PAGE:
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The Wasatch Behind: Hate crimes legislation

Guest contributor

"Yo, Spud. Did you see the House of Representatives passed a new hate crimes bill?" I asked from behind my newspaper.

"What's a hate crimes bill?" Uncle Spud mumbled as he fumbled with the TV remote. "I ain't seen nothin' about it on TV."

"It hasn't been on TV," I said. "But hate crimes legislation is when they make it more of a crime to mess with some people than with others."

"Did they make it more of a crime for people to molest children or beat-up and rob helpless little old ladies?" he asked.

"Well, no. This legislation gives special protection to gay people."

"Wait a minute. Do gay people need more protection under the law than innocent children or helpless little old ladies?"

"That's what it's about," I assured him. "Crimes against children and little old ladies are just regular crimes. Crimes against gay people are real serious."

"You can't be serious?" Spud growled.

"It's true," I offered. "House Bill-1913 is part of a new trend to legislate politically correct behavior. It's a way to legally require tolerance and non-judgmental behavior toward the gay lifestyle."

"Hold on there," Spud sputtered. "When it comes to pornography and drug laws, liberals are always saying we can't legislate morality. How can they expect to legislate acceptance for gays?"

"You can legislate almost any behavior if you make the punishment severe enough," I assured him.

"You can't be serious," Spud growled again.

"Actually, what congress did this time was expand the old hate crimes bill of 40 years ago," I explained. "The old hate crimes bill made it a special crime to mess with people because of their race, color, religion or national origin. This new and improved hate crimes bill makes it a special crime to mess with people because of their sexual orientation, gender identity, or mental or physical handicaps. It seems the mental or physical handicaps part was thrown in to keep people from calling it a 'gay rights' bill."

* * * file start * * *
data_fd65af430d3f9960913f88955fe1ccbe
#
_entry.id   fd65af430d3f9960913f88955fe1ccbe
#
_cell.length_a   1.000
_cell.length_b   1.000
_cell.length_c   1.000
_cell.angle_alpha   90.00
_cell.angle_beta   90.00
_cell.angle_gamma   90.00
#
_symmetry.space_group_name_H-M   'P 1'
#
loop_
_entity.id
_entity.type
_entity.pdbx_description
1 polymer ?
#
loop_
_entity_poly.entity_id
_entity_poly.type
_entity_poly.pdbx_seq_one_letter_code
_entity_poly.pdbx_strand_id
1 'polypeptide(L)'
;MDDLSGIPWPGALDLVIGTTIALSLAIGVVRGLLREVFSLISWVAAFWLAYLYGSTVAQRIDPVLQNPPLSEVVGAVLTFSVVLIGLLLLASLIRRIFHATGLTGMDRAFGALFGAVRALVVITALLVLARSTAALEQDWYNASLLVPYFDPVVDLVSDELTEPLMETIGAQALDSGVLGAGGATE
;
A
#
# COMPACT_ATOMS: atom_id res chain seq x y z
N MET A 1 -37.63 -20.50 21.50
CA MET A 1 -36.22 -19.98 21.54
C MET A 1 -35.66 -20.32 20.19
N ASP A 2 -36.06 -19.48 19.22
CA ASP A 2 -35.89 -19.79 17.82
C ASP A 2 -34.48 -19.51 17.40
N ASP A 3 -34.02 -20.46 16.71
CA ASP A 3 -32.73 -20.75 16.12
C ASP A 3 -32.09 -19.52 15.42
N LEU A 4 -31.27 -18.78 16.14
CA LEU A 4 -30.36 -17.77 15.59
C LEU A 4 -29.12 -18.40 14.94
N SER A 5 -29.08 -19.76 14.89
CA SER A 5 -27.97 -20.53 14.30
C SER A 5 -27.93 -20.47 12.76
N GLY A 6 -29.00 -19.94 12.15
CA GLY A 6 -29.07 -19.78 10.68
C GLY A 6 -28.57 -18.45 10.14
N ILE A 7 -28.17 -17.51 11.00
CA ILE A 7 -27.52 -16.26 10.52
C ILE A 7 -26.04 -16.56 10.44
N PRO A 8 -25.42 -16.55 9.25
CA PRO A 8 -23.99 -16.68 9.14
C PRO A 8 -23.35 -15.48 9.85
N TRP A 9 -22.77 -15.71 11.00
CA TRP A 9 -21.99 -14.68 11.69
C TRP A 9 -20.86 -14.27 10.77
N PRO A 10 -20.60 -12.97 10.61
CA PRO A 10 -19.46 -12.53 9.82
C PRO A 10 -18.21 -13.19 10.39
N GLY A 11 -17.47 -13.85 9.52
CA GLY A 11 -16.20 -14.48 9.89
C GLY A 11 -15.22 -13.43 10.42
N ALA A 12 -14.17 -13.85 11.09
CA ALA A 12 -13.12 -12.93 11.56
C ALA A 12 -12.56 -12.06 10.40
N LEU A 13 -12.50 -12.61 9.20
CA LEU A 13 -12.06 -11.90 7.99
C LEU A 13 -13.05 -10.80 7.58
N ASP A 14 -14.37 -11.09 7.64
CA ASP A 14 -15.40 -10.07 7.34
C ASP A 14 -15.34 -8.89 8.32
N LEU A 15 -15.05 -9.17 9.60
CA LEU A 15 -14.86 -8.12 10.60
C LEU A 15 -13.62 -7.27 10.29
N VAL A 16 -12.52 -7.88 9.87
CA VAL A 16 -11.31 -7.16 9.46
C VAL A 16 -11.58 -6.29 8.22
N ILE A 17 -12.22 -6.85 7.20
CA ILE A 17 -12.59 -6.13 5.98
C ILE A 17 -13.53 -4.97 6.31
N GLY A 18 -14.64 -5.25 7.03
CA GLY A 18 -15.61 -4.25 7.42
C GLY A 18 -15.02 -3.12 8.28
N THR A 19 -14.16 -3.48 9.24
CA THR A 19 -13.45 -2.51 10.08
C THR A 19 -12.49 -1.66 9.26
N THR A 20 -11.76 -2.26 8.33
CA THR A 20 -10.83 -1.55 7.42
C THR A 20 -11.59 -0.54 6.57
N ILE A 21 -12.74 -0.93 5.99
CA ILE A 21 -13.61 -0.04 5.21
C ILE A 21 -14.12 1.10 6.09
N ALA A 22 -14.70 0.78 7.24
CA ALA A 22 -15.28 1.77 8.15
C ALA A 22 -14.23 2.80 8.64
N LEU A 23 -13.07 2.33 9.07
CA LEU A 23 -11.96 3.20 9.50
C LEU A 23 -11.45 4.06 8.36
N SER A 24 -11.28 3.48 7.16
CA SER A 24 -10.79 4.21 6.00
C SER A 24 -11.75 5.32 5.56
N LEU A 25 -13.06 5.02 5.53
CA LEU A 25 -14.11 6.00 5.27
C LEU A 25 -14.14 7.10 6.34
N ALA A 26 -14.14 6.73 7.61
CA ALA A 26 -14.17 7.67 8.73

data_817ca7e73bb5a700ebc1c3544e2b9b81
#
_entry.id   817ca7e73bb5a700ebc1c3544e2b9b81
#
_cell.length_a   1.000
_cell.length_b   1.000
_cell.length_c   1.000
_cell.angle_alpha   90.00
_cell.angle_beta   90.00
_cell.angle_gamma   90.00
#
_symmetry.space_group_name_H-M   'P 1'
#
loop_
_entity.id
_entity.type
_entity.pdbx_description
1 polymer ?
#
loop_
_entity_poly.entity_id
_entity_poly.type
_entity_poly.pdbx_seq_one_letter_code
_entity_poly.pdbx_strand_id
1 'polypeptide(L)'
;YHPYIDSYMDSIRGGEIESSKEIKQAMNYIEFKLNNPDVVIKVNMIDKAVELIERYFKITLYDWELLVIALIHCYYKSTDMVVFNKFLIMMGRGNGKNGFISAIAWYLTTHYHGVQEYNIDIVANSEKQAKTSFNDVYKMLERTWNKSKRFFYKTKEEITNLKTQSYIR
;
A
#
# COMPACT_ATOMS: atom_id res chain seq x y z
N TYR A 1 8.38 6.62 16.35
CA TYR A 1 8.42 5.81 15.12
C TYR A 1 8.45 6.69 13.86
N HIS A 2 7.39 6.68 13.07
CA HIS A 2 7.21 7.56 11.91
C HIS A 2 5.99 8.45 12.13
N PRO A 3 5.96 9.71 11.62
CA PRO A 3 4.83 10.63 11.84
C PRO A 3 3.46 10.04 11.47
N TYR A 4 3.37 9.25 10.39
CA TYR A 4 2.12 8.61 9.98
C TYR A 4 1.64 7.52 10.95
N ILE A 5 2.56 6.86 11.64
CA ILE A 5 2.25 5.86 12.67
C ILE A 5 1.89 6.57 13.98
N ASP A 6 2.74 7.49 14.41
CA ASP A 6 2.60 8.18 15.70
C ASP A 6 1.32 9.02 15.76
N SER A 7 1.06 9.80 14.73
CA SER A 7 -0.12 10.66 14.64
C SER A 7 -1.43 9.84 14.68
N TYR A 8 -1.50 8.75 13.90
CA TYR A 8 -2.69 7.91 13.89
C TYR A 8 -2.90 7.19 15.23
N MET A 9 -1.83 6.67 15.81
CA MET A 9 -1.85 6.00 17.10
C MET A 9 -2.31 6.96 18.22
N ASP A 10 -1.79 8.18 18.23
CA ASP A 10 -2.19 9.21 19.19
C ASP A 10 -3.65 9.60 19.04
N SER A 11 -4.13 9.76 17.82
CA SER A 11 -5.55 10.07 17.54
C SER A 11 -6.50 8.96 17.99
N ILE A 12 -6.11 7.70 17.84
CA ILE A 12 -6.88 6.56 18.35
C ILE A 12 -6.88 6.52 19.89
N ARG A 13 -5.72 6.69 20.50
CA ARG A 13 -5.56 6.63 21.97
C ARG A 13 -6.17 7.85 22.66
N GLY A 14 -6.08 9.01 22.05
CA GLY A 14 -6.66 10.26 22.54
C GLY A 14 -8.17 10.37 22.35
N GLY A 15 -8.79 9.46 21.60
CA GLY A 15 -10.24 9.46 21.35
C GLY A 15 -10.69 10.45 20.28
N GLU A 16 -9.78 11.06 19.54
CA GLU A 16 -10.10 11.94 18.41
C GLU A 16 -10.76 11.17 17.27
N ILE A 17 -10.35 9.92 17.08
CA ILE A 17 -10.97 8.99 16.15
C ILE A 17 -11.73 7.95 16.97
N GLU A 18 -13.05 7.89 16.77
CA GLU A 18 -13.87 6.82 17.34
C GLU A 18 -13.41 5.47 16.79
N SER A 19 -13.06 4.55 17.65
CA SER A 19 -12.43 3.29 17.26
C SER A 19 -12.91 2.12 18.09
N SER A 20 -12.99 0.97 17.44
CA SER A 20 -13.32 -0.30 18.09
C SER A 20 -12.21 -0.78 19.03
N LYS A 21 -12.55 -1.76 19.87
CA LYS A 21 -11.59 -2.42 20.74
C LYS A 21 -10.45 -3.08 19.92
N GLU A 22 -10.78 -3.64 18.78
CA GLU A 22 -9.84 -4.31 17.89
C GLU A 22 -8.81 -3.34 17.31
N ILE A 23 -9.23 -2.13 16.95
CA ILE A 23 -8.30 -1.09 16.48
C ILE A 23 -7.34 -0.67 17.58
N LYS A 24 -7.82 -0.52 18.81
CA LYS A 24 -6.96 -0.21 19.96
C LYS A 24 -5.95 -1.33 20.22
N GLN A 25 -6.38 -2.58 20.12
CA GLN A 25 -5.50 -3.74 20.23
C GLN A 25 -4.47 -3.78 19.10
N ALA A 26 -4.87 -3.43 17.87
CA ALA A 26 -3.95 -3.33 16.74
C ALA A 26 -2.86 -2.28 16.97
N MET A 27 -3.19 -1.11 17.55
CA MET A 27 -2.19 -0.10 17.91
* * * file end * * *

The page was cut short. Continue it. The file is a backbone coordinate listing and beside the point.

"Sounds like legislation written in Hollywood," Spud grinned.

"I'm sure Hollywood had some input," I agreed. "But according to the New York Times, congressman Barney Frank said the bill is intended to protect people like him. After watching his performance on the house finance committee with the Fanny Mae mortgage meltdown and all, I think he was referring to his mental handicap."

"How can congress do this?" Spud asked. "Doesn't the Constitution say we are all equal and we all have the same rights and protections under the law? How can they make crimes against one group of people more serious than crimes against another group?"

"You're right," I agreed. "The 14th amendment to the Constitution guarantees every citizen of the United States equal protection under the law. Hate crimes legislation creates a special, or 'protected class' of citizen. That's a direct violation of the constitution."

"How can they pass this bill if it's a violation of the constitution?" Spud asked.

"The same way the government takes over the American banking industry," I said. "It's illegal, but they do it anyway."

"That's scary," Spud scowled.

"And hate crimes legislation, the way this bill is written, might even violate the first amendment's guarantees of freedom of speech," I informed him. "If this bill becomes law, some folks are expecting the liberal courts to interpret moral and religious objections to the gay lifestyle as a hate crime. In fact, reading some passages of scripture from the pulpit might soon be termed hate speech because of the Bible's anti-gay tone."

"Good grief," Uncle Spud moaned.

"But there's still hope," I told him. "The Senate must ratify the bill before it becomes law and they have yet to schedule a vote on it. There's still time to contact your senators."

"How did our Utah representatives vote on this bill?" Uncle Spud asked.

"Jim Matheson voted for it," I said. "Rob Bishop and Jason Chaffetz voted against it. The information is on the Internet. You can find how your congressman votes on any bill by going to:

"You know you're going to be labeled a gay basher by pointing these things out?" Uncle Spud reminded.

"I know," I told him. "But I'm really a tolerant and non-judgmental type of guy. Miss California is my hero. Who am I to judge her choice of lifestyle?"

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